The first panel of Sunday morning featured two former editors of Doctor Who Magazine – John Freeman and Tom Spilsbury – celebrating 40 years of the title. It was fascinating to hear their insights into the making of the popular publication.
Another highlight was the appearance of respected stage and film actor Steven Berkoff, who appeared in the Matt Smith episode The Power of Three. This was a classic panel and interviewer Tony Jordan skilfully guided the actor through an extensive overview of his career. It can be challenging to interview an actor of such gravitas and status, but Tony was up to the task and got his guest onside by asking intelligent and well-researched questions.
The final panel of the weekend featured 1970s companion Louise Jameson, who played Leela opposite Fourth Doctor Tom Baker, and remains one of the most popular companions from the classic era of the programme. Louise spoke passionately about her work for Doctor Who, Big Finish, Tenko and Bergerac and gave some interesting insights into the internal politics of working on EastEnders. At the end of he panel, she received a DWAS lifetime achievement award, an honour also accorded to Peter Purves and Alister Pearson.
Outside of the main hall, there was more than enough to keep attendees occupied. In addition to the traditional merchandise room, there was the ‘Members of the Academy’ area where fans could mix with well-known Doctor Who artists such as Chris Achilleos, Jeff Cummins, Colin Howard and a relative newcomer, the excellent and highly talented Sophie Iles.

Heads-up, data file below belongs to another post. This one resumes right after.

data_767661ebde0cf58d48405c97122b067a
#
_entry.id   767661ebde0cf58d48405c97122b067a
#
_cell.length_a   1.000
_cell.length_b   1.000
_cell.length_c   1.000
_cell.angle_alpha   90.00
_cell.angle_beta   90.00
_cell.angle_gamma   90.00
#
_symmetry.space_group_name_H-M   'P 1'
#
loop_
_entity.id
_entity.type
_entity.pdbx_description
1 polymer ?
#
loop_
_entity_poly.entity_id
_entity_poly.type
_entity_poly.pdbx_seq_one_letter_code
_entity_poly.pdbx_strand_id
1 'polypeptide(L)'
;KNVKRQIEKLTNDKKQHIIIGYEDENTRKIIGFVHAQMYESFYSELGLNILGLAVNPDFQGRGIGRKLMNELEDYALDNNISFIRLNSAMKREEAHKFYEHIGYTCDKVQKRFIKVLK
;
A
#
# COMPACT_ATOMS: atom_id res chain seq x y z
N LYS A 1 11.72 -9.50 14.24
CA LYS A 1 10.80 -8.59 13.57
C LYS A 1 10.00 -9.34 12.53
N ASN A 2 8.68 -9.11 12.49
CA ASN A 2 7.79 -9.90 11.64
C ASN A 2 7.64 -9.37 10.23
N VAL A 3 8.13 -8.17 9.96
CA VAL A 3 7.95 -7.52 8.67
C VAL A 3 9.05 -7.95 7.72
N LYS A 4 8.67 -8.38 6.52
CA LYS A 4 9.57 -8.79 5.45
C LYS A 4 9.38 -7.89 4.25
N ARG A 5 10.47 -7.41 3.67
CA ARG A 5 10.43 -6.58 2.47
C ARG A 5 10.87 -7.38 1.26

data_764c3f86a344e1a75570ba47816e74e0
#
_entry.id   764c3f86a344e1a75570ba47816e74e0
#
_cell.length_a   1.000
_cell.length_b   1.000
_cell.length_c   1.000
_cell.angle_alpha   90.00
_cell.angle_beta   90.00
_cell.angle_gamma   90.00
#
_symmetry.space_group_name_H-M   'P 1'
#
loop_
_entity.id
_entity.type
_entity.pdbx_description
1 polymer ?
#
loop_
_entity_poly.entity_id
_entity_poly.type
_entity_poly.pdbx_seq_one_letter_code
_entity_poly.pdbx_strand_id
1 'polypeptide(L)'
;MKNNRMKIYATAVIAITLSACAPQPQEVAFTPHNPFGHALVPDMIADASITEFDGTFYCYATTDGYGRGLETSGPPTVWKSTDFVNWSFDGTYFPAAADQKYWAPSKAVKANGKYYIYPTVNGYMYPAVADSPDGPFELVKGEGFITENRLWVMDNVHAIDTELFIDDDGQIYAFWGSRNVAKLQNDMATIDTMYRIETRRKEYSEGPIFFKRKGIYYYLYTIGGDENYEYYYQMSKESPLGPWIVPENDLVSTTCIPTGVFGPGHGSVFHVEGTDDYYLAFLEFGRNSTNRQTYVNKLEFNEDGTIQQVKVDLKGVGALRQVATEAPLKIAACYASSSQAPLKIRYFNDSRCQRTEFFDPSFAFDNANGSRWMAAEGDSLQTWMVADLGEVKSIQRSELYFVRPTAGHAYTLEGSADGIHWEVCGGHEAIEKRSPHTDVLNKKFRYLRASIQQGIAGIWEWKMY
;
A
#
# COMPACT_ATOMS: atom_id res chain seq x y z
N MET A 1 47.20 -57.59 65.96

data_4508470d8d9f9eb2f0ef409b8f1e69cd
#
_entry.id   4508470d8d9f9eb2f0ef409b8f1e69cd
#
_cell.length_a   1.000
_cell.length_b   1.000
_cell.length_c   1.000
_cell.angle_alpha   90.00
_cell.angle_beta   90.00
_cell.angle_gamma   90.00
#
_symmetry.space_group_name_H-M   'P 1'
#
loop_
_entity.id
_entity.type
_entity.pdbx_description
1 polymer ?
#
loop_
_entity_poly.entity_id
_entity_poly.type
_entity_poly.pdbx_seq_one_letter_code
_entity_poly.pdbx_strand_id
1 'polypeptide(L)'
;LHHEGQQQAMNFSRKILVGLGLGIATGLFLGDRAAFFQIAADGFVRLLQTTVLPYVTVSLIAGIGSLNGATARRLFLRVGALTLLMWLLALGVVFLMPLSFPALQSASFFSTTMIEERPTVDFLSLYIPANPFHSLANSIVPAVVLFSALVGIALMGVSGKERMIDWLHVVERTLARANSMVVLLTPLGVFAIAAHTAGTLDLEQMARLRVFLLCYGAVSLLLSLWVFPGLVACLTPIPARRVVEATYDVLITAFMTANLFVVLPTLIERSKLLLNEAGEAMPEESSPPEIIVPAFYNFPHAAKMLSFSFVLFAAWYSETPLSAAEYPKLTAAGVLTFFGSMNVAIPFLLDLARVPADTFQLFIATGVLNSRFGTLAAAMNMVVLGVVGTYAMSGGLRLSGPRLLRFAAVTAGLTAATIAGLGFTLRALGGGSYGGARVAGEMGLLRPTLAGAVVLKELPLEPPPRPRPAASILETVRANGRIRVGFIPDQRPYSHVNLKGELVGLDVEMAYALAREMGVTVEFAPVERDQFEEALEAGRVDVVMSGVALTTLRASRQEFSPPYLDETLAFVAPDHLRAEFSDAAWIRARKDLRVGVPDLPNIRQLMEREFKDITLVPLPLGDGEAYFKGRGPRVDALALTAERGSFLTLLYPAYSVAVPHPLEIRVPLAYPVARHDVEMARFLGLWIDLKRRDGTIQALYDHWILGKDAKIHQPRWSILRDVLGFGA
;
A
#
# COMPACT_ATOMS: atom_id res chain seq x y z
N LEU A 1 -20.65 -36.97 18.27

Special mention must also go to the autograph sessions which were exceptionally well organised. The volunteers who sat at the tables with the guests were incredibly helpful, taking photos when required and ensuring that the guests signed items in the right place and with the right dedication. The guests were very keen to chat to the attendees and I must mention Jennie Linden (Barbara from the Dr Who and the Daleks movie) who was utterly charming, Clem So who talked to me with great enthusiasm about his roles in the Star Wars movies and Third Doctor companion Katy Manning – who insisted on hugging very attendee in her autograph queue!
Thanks also to those terrific sports who attended the event in various cosplay costumes – an excellent Brigadier, Third Doctor and Thirteenth Doctor were amongst those present.
The Capitol is set to change venue in 2020 (it will be materialising at the Crown Plaza, Gatwick) but I’m sure it will continue to be one of the most enjoyable and value for money Doctor Who events around. Friendly, fun and well organised, Capitol IV set a high bar for future events.
The founder of downthetubes, which he established in 1998. John works as a comics and magazine editor, writer, and on promotional work for the Lakes International Comic Art Festival. He is currently editor of Star Trek Explorer, published by Titan – his third tour of duty on the title originally titled Star Trek Magazine.
Working in British comics publishing since the 1980s, his credits include editor of titles such as Doctor Who Magazine, Babylon 5 Magazine, and more. He also edited the comics anthology STRIP Magazine and edited several audio comics for ROK Comics. He has also edited several comic collections, including volumes of “Charley’s War” and “Dan Dare”.
He’s the writer of “Pilgrim: Secrets and Lies” for B7 Comics; “Crucible”, a creator-owned project with 2000AD artist Smuzz; and “Death Duty” and “Skow Dogs” with Dave Hailwood.